Every gift has a story at local fair trade market

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Local boutique Global Village Gifts is encouraging Cache Valley residents to “purchase with a purpose” this holiday season by buying fair trade.

Fair trade is a way of doing business that focuses on principles such as environmental stewardship, safe working conditions and fair wages for employees and artisans. Fair trade businesses often focus on developing nations who are typically taken advantage of.

The non-profit boutique is the only store of its kind that has stayed open in Utah and is largely run by volunteer workers who are often Utah State University students.

“I spent some time living and traveling abroad, so I’ve seen first-hand what life is like for people in a lot of the countries we have in our store,” said Becca Huppi, Global Village Gifts volunteer coordinator and a graduate of USU who started volunteering in 2014. “I loved the skill and the craft that artisans in other countries had. When I found out we had a store that sold those beautiful products and also supported those artisans, helping them have a better lifestyle and fairly compete in the global market, I thought it was the coolest thing ever. I fell in love with the mission of the store.”

Students have the opportunity to volunteer year-round at the boutique. The store is considerably busier during the holiday season, said Anna Maki, a recent USU graduate who began volunteering for Global Village when she took a nonprofit management class.

“One of the main items we bring in for the holidays is nativities from around the world,” she said. “They are usually handcrafted and are a big seller. The store also sells really good knitwear, like scarves and hats and gloves. There’s so much to see. You can spend three hours in the store and see something for the first time when you look at the bottom shelf.”

Chantelle Mccall

Before she graduated this month, Maki worked with the Sustainability Club to begin a fair trade campaign on the Utah State University campus. The campaign is pushing for fair trade products in the campus store and campus dining.

“One of my favorite quotes that applies to shopping fair trade is, ‘Every dollar we spend is casting a vote for the kind of world we want,’” Maki said. “It’s an easy way for people to make a big difference.”

Clarissa Swain, a store manager and USU graduate, believes the reason why some may not understand the importance of shopping fair trade is because they already live a privileged lifestyle.

“We already have safe working conditions and access to all the resources we need to live,” she said. “It’s a responsibility of ours to help people who aren’t in the same situation we are. When you shop fair trade, you are putting your money into something meaningful.”

After stepping in to Global Village Gifts, one immediately sees shelves full of artisan chocolates to the left and handmade jewelry to the right. In addition to a handful of handcrafted Christmas nativities, the boutique is also full of stocking-stuffers like organic coffee, worry dolls, recycled paper notebooks and botanical soaps.

“You’ll find gifts you won’t find anywhere else in Logan. Everything is so beautiful and handmade,” Huppi said. “You can shop there with confidence, knowing that the money you spend goes back to the artisans and developing nations. It’s a good way to give a gift but also to give back in a global way.”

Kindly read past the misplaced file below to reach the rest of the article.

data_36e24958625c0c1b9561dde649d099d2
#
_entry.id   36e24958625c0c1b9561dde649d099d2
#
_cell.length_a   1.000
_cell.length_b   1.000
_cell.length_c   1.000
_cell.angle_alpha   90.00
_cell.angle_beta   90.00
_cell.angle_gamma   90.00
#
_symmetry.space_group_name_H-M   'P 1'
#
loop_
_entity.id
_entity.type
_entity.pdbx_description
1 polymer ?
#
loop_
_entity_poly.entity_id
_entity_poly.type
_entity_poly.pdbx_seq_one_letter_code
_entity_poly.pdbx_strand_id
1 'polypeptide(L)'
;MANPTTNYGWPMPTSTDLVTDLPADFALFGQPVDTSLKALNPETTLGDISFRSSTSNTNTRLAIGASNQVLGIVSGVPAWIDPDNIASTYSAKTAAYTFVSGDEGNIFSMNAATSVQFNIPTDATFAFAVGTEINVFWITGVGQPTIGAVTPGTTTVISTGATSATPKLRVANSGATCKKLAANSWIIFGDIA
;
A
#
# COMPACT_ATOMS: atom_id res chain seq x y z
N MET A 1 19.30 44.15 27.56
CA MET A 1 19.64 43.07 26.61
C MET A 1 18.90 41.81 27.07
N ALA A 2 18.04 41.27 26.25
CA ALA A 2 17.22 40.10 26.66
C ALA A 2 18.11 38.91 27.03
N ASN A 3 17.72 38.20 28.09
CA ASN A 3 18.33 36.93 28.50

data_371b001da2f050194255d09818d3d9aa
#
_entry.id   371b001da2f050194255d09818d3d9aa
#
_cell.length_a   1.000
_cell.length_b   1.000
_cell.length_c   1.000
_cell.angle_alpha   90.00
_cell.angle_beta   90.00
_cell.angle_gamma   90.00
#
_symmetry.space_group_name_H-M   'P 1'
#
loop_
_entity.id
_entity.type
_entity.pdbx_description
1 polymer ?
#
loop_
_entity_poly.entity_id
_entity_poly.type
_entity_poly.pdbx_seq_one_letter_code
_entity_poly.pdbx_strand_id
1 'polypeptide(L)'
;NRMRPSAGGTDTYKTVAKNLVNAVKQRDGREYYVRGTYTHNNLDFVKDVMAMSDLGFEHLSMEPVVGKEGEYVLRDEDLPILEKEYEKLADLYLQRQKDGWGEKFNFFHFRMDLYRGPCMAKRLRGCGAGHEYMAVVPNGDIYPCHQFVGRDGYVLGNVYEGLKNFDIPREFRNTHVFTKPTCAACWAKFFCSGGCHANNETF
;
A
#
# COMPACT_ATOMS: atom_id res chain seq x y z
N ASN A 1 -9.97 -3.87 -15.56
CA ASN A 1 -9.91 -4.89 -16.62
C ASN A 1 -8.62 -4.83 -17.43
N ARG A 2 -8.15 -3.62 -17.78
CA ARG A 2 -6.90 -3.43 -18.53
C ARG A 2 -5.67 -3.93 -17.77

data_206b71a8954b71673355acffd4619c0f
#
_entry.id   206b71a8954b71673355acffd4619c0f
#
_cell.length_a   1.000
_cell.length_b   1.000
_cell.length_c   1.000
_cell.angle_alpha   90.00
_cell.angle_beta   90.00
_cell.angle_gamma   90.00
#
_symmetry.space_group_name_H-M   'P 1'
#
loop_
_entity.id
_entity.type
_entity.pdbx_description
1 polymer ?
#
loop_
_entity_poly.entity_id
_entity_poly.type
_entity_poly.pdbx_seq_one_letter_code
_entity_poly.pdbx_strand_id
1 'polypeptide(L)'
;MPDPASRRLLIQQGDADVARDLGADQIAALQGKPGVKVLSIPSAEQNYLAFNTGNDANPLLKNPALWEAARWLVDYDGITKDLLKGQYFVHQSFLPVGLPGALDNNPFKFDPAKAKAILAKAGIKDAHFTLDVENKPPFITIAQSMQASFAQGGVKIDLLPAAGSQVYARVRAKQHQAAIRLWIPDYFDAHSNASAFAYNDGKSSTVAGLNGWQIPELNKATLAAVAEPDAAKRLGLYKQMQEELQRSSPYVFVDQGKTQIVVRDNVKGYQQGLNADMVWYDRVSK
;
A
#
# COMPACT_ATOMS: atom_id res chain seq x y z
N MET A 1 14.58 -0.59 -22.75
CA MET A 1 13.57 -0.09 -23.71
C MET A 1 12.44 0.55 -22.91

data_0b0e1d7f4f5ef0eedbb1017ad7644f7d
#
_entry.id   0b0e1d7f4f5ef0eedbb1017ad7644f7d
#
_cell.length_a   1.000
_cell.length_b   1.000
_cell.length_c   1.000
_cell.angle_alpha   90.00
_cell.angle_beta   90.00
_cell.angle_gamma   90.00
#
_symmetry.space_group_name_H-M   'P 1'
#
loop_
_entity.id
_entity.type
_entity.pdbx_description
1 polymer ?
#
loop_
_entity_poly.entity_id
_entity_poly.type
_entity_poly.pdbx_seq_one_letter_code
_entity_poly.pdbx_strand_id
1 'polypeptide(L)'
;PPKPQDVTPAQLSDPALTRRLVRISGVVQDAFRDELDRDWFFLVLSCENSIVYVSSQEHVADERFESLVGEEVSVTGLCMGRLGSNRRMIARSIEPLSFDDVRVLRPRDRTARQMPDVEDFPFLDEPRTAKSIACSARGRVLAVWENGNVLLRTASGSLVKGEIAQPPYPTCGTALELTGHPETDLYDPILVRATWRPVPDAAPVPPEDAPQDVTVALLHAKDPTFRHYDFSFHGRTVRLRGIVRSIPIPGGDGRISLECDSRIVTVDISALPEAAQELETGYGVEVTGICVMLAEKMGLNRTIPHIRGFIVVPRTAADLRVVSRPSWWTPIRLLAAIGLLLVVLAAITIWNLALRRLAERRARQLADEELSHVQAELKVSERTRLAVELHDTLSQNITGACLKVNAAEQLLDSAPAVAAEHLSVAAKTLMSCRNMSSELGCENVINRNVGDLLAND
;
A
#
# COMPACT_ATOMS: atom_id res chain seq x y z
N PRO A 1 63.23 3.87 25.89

Swain said each gift at global village has a purpose and a story, making them more meaningful to the purchaser and receiver.

“Whether the object gifted from Global Village is made by a group of people in Cambodia or an artisan in India, the story behind it makes people more aware of where their gifts come from,” Maki said. “It doesn’t change the world, but it changes the lives of the artisans creating the products.”

Maki believes college students ought to be more conscious about where their products come from and contemplate why some items are sold for cheap prices from large corporations.

“As students, we are educating ourselves and part of that comes with an obligation to help the world,” she said. “Buying fair trade is one of those ways. It’s a step in the direction of equality.”

Chantelle Mccall

Because money used to purchase fair trade gifts goes straight back to the artisans who created the products and cuts out middlemen, buying fair trade isn’t as expensive than one might think, Huppi said.

“The price is actually is very comparable to non-fair trade products,” she said. “The money is going back to the people who directly made the items, rather than into the pockets of big corporations and the cost they have to run their administrative teams. Because Global Village is run by volunteers, we don’t have to pay salaries and don’t have as much of a markup on products as large corporations do.”

As the only fair trade store that has stayed open in Utah, the employees of Global Village Gifts are grateful for the considerate and conscious members of Cache Valley.

“It’s so cool that we have something like this in such small town,” Huppi said. “The people that shop there are incredible, and the people that work there are so great. They’ve traveled the world and have seen the difference this makes. We are thankful to the community that supports us.”

Students who wish to be involved with the fair trade campaign on campus can contact the Aggie Sustainability Club. Those who want to volunteer at Global Village Gifts can fill out an application on the boutique’s website.

mekenna.malan@gmail.com
@kennamalan


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